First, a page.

Asphyxiation

Asphyxiation of a prisoner during human experimentation at the Dachua Concentration during the Holocaust. 

Electric Shocks

Electric shocks are commonly used in South America and Africa. Sources of electric shocks include power outlets, portable generators, cattle probes, and stunt guns (1-11). Electric probes are often placed on sensitive organs, such as earlobes and genitalia. Long-term physical marks from electric shocks are typically discrete and minor, although some victims may experience a permanent seizure disorder. In contrast, the immediate complications of electric shocks are potentially lethal: tonic-clonic seizures and cardiac arrhythmias.

Forced Human Experimentation

During the Nuremberg Trials, physicians were indicted, tried, and convicted for committing crimes against humanity, including forced human experimentation. Although the Nuremberg Code prohibits forced human experimentation, health professionals continue to participate in such activities. Unfortunately, the participation of health professionals in torture goes beyond forced experimentation and includes engaging in torture or in its cover-up by giving false medical certificates (12).

Traumatic Removal of Tissue and Appendages

Earlobes, hair, and nails are often removed traumatically. In addition, an explosive wave may produce avulsion of soft tissues.

Extreme Physical Conditions

Victims of torture recount several different forms of extreme conditions. Many victims have endured detention inside prison cells where a human being only fits squatting, as well as exposure to adverse climatic conditions without shading, water, or appropriate clothing. Others have been forced to remain standing or assume difficult postures for days without rest (1-11).

Sexual Torture

Sexual torture includes sexual humiliation (e.g. pejorative comments), trauma to genitalia (e.g. suspension of heavy objects from the genitalia, castration, instrumentation), and rape.

The international Crime Tribunals for Rwanda and the former Yugoslavia charged rape as a war crime. Rape is used effectively to terrorize entire communities. In Rwanda and the former Yugoslavia, for instance, women were frequently raped in front of relatives or their communities, leaving them ostracized, repudiated by husbands and other relatives.

Sexual torture produces long-lasting mental and physical sequelae. In rape cases, these include unwanted pregnancy and sexual transmitted diseases.

Mental Torture

Almost all victims of torture suffer some form of mental torture. Direct threats to him/her or to a relative are by far the most common form of torture. Other forms of mental torture include sensory deprivation, poor conditions during detention, mock executions, long interrogations, and being forced to torture another person, witness the torture of another person, or watch killings and rapes. Sensory deprivation includes detention in complete darkness, exposure to bright lights and constant noises, or sleep deprivation. Lack of food, potable water, toilet, bed, windows, aeration, medical care, and communication are examples of poor conditions during detention (1-11).

Mental suffering unique to refugees include enduring battlefield conditions, uprooting, and life in a refugee camp (1-11).

Summary: Most Common Types of Torture(1-11)
  1. Blunt Trauma: crushing injuries, whipping, beatings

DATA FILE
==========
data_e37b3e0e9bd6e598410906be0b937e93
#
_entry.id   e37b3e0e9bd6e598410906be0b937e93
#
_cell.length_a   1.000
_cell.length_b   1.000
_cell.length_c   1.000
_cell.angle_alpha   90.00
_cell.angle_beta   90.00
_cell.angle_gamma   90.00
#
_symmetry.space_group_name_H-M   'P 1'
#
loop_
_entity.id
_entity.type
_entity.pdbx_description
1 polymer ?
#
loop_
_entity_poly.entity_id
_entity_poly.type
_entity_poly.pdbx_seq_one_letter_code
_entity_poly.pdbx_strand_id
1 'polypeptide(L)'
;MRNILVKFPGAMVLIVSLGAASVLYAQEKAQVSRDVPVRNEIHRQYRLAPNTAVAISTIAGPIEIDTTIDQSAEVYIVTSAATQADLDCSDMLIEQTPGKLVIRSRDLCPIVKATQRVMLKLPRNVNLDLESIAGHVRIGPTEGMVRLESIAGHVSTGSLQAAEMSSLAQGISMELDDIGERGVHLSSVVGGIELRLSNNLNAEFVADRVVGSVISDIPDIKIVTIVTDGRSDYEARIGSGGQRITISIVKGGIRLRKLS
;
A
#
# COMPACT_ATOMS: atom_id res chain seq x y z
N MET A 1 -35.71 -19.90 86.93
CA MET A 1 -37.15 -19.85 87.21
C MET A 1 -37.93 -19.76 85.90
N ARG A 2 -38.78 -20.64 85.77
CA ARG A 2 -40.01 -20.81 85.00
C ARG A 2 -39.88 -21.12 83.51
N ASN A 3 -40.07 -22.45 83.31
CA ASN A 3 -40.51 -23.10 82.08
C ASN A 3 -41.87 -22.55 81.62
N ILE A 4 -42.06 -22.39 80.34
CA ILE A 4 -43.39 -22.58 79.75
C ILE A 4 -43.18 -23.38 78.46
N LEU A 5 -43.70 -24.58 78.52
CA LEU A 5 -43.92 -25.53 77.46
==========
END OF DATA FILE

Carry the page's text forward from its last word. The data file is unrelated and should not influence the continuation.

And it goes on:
2. Penetrating Injuries: gunshots, shrapnel, stab wounds, slash cuts
  3. Suspension
  4. Burns: chemical and thermal, cold and heat
  5. Asphyxiation: wet, dry, chemical
  6. Electric Shocks
  7. Forced Human Experimentation
  8. Traumatic Removal of Tissue and Appendages: via either direct avulsion or explosion
  9. Extreme Physical Conditions: forced body positions (prolonged constrain) and extreme heat/cold conditions
  10. Sexual Torture: sexual humiliation, trauma to genitalia, rape
  11. Mental Torture: direct threats, sensory deprivation, solitary confinement, mock execution, witnessing torture, uprooting
References:
1. Shrestha NM and Sharma B. Torture and Torture Victims – A Manual for Medical Professionals. Center for Victims of Torture, Katmandu, Nepal, 1995.

2. Mcivor RJ and Turner SW. Assessment and Treatment Approaches for Survivors of Torture. British J. Psychiatry 1995;166: 705 – 711.


3. Forrest D. The Physical After-Effects of Torture. Forensic Science International 1995; 76: 77 – 84.


4. Petersen HD and Rasmussen OV. Medical Appraisal of Allegations of Torture and the Involvement of Doctors in Torture. Forensic Science International 1992; 53: 97 – 116.


5. Rasmussen OV. Medical Aspects of Torture. Danish Medical Bulletin 1990; 37(Supplement 1): 1 – 88.


6. Goldfeld AE, Mollica RF, Pesavento BH, Stephen VF. The Physical and Psychological Sequelae of Torture – Symptomatology and Diagnosis. JAMA 1988; 259(18): 2725 – 2729).


7. Skylv G. Physical Sequelae of Torture. In: Basoglu M (Ed.). Torture and Its Consequences – Current Treatment Approaches. Cambridge University Press: Cambridge, UK, 1992. p 39 – 53.


8. Sommier F, Vesti P, Kastup M and Genefke IK. Psychosocial Consequences of Torture: Current Knowledge and Evidence. In: Basoglu M (Ed.). Torture and Its Consequences – Current Treatment Approaches. Cambridge University Press: Cambridge, UK, 1992. p 56 – 68.


9. Weinstein HM, Dansky L, and Iacopino V. Torture and War Trauma Survivors in Primary Care Practice. West J Med 1996; 165: 112 – 118.


10. Iacopino V, Ozkalipci O, Schlar C. Manual on the Effective Investigation and Documentation of Torture and Other Cruel, Inhuman or Degrading Treatment or Punishment (The Istanbul Protocol). Available at:
http://www.phrusa.org/research/torture/index.html
[Accessed 05/11/01].
11. American College of Physicians. The Role of the Physician and the Medical Profession in the Prevention of International Torture and in the Treatment of its Survivors. Ann Int Med 1995;122: 607 – 613.

12. Annas GJ and Grodin MA. The Nazi Doctors and the Nuremberg Code - Human Rights and Human Experimentation. Oxford University Press, New York, NY; 1992.

1 comment:

excessive sweating said...

The Mental Health Consequences of Torture is a valuable and long overdue book. The results showed that physical torture was on a par with psychological torture in terms of impact on fear, feelings of helplessness, loss of control and anxiety.